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View Diary: You are on Indian Land. (131 comments)

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  •  one small quibble (10+ / 0-)

    "that the streets of this city cannot be un-asphalted" -- actually I'm not sure this is true. From what I see, the life-forces of living plants keep working as hard as they know how to push up through the asphalt, and if left alone, the plants (and their helpers, little critters of all varieties) will win. The only way the asphalt wins is because they (we) keep repaving it.

    One of the side effects of austerity and sequester and all that could be that the government abandons large sections of concrete and asphalt (in Detroit, for example), and allows it to turn back into prairie or woodland or whatever the soil underneath wants to be.

    I am descended from people who came here from Europe between 1630 (mother's side) and 1911 (father's side). We have lived here long enough that I would not be at home anywhere else. But I am ashamed of what we -- my people -- have done to this land, and grateful to the First Nations people taking leadership to say "This must stop, this is not acceptable."

    •  Nice. (10+ / 0-)
      One of the side effects of austerity and sequester and all that could be that the government abandons large sections of concrete and asphalt (in Detroit, for example), and allows it to turn back into prairie or woodland or whatever the soil underneath wants to be.
      That is an excellent idea. Or tear out the concrete and put in community gardens, or native prairie. Small things like that do have ripple effects. As I've said elsewhere: If you've changed one small corner of one city street, you have changed the world.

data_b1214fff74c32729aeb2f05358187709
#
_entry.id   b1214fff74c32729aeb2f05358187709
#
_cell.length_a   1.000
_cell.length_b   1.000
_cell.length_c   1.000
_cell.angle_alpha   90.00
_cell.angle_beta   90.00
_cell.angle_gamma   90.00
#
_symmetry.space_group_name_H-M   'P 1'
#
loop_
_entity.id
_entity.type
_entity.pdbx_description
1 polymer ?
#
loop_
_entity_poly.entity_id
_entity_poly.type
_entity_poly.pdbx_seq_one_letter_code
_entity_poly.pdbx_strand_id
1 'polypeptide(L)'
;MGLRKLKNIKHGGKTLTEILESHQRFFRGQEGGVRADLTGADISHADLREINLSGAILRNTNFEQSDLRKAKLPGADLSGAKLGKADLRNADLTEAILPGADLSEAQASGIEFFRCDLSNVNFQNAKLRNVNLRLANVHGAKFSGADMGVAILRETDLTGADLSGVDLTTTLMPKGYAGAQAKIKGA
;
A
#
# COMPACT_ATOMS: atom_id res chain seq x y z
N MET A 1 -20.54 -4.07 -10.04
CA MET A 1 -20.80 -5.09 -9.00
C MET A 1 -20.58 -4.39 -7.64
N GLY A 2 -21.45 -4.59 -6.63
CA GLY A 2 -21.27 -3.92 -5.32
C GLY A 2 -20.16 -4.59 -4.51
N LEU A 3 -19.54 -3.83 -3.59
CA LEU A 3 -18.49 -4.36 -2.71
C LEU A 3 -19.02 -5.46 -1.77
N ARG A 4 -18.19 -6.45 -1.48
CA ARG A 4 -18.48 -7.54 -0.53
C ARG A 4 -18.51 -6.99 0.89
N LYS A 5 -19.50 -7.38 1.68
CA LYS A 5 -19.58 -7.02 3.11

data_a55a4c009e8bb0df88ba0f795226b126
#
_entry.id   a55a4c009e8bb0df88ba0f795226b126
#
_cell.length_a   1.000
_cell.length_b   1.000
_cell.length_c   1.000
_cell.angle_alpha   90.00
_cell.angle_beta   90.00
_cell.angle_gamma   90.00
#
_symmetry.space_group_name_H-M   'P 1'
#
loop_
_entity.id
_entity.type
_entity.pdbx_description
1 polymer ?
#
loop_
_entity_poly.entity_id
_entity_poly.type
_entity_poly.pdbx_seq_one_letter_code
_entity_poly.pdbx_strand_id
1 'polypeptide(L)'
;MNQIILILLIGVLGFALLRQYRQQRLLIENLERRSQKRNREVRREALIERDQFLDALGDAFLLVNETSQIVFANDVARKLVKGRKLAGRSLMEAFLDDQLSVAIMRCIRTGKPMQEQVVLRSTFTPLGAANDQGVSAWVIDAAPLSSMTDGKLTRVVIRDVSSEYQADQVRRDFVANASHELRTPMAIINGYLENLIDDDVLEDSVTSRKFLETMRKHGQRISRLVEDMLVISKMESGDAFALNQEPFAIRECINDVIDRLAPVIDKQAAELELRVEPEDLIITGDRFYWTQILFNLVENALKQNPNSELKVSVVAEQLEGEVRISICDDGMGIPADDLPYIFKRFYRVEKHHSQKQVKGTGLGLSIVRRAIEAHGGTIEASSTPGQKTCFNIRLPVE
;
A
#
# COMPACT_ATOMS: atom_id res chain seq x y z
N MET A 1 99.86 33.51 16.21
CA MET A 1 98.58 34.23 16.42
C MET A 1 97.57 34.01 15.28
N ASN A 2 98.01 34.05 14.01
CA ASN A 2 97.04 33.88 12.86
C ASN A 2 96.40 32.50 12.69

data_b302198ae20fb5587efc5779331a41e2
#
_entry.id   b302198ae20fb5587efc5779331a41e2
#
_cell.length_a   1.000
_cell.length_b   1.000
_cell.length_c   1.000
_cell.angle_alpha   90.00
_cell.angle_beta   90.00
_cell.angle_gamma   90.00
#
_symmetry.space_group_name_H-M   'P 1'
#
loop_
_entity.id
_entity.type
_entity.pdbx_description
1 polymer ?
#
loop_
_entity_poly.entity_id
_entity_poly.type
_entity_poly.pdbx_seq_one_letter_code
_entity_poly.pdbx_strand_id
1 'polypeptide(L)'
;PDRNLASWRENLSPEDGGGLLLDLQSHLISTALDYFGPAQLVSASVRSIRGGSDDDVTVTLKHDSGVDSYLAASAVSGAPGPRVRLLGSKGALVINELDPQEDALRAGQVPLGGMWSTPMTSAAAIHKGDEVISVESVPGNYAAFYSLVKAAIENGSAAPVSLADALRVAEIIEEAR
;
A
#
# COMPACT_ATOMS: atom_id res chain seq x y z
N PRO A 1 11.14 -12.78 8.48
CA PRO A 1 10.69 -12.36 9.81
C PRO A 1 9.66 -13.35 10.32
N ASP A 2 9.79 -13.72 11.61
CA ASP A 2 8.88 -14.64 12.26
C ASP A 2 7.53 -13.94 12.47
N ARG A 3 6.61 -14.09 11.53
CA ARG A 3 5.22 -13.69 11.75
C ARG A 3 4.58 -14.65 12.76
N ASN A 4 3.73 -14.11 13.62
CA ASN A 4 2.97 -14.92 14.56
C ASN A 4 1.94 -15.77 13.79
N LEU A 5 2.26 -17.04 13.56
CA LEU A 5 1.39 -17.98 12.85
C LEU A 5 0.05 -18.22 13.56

I guess part of the point 88Kathy was making was that not all First Nations/American Indians/indigenous people have conducted themselves in respectable fashion and have certainly participated in some forms of desecration themselves.

      Access to the Little Cedar Spirit tree had to be restricted due to vandalism/littering (beer cans and such). Knowing what we do about the location's remoteness and what we do about the chronic post-traumatic effects of colonialism, it's probably safe to assume that at least some of the offenders were tribal members.

      That's what colonialism does.

      I am also mixed race, but since I was born and raised here, ALL of my ancestors are here on Indian Land.

      The implication I am trying to make is that it's about thinking in terms of respecting ancestors--all of them--and if you start thinking in those terms, I think is impacts your way of going about your business--no matter who you are.

      •  Unfortunately slobs will be slobs (0+ / 0-)

        and no one's ancestors are free of slobs.

        "Don't be a slob" is learned behavior - and it's way past time we ALL started learning it and teaching it. (I try really hard not to be one, but admit I'm not perfect. Sigh.)

        If it's
        Not your body,
        Then it's
        Not your choice
        And it's
        None of your damn business!

        by TheOtherMaven on Thu May 23, 2013 at 09:24:45 PM PDT

        [ Parent ]

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